Dealing with Follina. SeaFlower steals cryptocurrencies. Cyber phases of a hybrid war, with some skeptical notes on Anonymous. And the war's effect on the underworld.

The CyberWire

Play Episode Listen Later Jun 14, 2022 26:39


Dealing with the GRU's exploitation of the Follina vulnerabilities. SeaFlower uses stolen seed phrases to rifle cryptocurrency wallets. Ukraine moves sensitive data abroad. Anonymous claims to have hacked Russia's drone suppliers and to have hit sensitive targets in Belarus. Rick Howard reports on an NSA briefing at the RSA Conference. Our guest is Ricardo Amper from Incode with a look at biometrics in sports stadiums. And the effects of war on the cyber underworld. For links to all of today's stories check out our CyberWire daily news briefing: https://thecyberwire.com/newsletters/daily-briefing/11/114 Selected reading. Follina flaw being exploited by Russian hackers, info stealers (Computing)  Chinese Hackers Adding Backdoor to iOS, Android Web3 Wallets in 'SeaFlower' Campaign (SecurityWeek) How SeaFlower...installs backdoors in iOS/Android web3 wallets to steal your seed phrase (Medium)  Ukraine Has Begun Moving Sensitive Data Outside Its Borders (Wall Street Journal)  Anonymous claims hack on Russian drones (Computing)  How the Cybercrime Landscape has been Changed following the Russia-Ukraine War (Kela)

Parallax Views w/ J.G. Michael
Let's Agree to Disagree w/ Mickey Huff & Nolan Higdon/Origins: Birth of a Pandemic w/ John Duffy

Parallax Views w/ J.G. Michael

Play Episode Listen Later Jun 13, 2022 120:19


On this edition of Parallax Views, Project Censored's Mickey Huff and Nolan Higdon return to the program to discuss their new book, available now from Routledge, Let's Agree to Disagree A Critical Thinking Guide to Communication, Conflict Management, and Critical Media Literacy. This was recorded around the time that Mia Janowicz and the Department of Homeland Security's Disinformation Governance Board was in the news so we also delve into issues related to censorship and corporate media bias. In the course of our conversation we also touch upon critical theory and Frankfurt School thinkers like Herbert Marcuse, the abortion debate, and much, much more! In the second segment of the show, a previously unpublished conversation from early 2022 in which J.G. spoke with friend of the show and returning guest John Duffy (co-author with Ray Nowosielski of The Watchdogs Didn't Bark: The CIA, NSA, and the Crimes of the War on Terror and the investigative documentary podcast After The Uprising: The Death Of Danyé Dion Jones) to discuss Duffy's latest docu-podcast Origins: Birth of a Pandemic, which investigates the issue of COVID and the lab leak hypothesis. In the conversation we discuss a number of topics including biolabs and biodefense, Anthony Fauci, Peter Daszak and the EcoHealth Alliance, biosafety, and much, much more!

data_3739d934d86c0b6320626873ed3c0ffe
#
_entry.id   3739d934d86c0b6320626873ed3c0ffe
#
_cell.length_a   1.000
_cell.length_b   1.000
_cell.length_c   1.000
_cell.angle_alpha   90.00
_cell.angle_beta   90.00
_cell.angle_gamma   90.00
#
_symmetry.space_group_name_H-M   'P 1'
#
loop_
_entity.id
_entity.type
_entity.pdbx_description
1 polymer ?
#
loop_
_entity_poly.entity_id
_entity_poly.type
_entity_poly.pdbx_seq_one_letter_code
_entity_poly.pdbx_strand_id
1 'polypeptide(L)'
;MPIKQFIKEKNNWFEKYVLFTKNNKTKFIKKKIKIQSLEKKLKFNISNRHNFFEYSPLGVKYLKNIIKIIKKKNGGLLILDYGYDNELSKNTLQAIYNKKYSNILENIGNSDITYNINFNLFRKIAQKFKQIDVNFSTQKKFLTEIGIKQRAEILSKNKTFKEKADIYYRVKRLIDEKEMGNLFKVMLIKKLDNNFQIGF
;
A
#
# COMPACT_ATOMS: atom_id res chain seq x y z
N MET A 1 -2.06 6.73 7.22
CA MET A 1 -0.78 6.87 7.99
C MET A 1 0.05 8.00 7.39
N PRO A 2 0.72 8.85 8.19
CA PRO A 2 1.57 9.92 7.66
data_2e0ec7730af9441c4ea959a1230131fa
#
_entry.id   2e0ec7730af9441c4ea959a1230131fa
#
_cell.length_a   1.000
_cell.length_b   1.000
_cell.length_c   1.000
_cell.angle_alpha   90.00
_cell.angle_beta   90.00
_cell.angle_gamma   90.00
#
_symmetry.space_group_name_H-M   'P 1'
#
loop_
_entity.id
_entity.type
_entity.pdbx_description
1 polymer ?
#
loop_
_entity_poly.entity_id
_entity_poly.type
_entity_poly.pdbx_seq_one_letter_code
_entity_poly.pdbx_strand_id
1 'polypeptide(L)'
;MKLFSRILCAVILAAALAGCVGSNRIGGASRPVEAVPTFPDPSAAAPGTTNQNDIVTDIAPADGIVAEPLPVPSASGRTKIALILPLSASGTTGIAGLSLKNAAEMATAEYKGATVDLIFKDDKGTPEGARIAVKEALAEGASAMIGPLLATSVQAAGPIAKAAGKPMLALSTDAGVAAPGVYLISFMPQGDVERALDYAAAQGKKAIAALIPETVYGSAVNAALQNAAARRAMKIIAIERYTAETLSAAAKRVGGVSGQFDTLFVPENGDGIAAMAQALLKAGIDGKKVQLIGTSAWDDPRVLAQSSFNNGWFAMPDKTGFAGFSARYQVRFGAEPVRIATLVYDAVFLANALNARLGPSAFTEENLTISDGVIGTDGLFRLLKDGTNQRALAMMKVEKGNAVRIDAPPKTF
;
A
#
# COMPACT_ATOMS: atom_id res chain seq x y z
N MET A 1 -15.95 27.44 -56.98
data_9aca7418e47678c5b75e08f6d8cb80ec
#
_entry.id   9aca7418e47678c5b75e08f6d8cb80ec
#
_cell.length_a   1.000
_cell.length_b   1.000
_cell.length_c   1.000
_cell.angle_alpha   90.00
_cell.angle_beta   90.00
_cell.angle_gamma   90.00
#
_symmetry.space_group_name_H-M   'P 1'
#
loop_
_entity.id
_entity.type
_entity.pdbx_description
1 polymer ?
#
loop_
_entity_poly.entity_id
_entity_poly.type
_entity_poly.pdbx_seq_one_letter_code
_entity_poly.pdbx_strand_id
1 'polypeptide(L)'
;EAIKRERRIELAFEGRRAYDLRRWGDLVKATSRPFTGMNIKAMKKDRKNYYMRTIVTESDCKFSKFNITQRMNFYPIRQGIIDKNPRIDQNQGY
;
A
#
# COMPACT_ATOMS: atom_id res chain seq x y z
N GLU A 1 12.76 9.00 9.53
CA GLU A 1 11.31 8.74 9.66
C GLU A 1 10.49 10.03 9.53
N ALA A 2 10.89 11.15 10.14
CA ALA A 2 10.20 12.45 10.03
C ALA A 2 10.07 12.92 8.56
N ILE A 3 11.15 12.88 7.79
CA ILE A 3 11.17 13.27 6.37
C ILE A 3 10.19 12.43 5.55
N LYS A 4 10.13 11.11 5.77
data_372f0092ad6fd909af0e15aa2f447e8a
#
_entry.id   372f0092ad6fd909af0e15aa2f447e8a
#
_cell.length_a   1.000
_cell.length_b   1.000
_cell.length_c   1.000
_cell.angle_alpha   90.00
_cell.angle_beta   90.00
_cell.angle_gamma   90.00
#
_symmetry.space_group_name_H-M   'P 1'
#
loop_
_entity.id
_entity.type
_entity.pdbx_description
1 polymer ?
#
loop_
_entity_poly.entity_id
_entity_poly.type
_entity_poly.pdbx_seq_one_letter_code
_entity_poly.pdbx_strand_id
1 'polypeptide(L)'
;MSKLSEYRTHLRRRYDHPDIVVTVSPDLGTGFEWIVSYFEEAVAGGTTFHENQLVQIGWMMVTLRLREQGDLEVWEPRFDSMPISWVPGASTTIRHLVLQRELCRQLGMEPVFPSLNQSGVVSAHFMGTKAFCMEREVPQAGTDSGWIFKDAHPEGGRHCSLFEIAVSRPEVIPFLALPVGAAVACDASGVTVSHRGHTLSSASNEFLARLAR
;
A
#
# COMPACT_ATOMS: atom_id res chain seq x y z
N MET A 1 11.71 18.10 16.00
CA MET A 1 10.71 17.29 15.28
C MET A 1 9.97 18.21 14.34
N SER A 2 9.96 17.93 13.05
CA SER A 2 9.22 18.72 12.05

The CyberWire
A new RAT from Beijing. Muslim hacktivism in India. Ukraine reports a GRU spam campaign against media outlets. A Moscow court fines Wikimedia. And that UK cyber disaster was just a promo.

The CyberWire

Play Episode Listen Later Jun 13, 2022 27:00


A Chinese APT deploys a new cyberespionage tool. Hacktivism roils India after a politician's remarks about the Prophet. Ukraine reports a "massive" spam campaign against the country's media organizations. A Russian court fines Wikimedia for "disinformation." From the NSA's Cybersecurity Collaboration Center our guests are Morgan Adamski and Josh Zaritsky. Rick Howard sets the cyber sand table on Colonial Pipeline. And the Martians haven't landed, and the Right Honorable Mr. Johnson is still PM. For links to all of today's stories check out our CyberWire daily news briefing: https://thecyberwire.com/newsletters/daily-briefing/11/113 Selected reading. CERT-UA warns of cyberattack on Ukrainian media (Interfax-Ukraine) Russian hackers start targeting Ukraine with Follina exploits (BleepingComputer) Massive cyber attack on media organizations of Ukraine using the malicious program CrescentImp (CERT-UA # 4797) (CERT-UA) Wikimedia Foundation appeals Russian fine over Ukraine war articles (The Verge) GALLIUM Expands Targeting Across Telecommunications, Government and Finance Sectors With New PingPull Tool (Unit42) Prophet remark: Slew of cyber attacks on Indian govt, private sites (The Times of India) 70 Indian government, private websites face international cyber attacks over Prophet row (The Times of India) Channel 4 faces Ofcom probe over 'emergency news' stunt to promote cyber attack drama The Undeclared War (INews)

Impressions of America: History Podcast
George W. Bush - Second Term Troubles

Impressions of America: History Podcast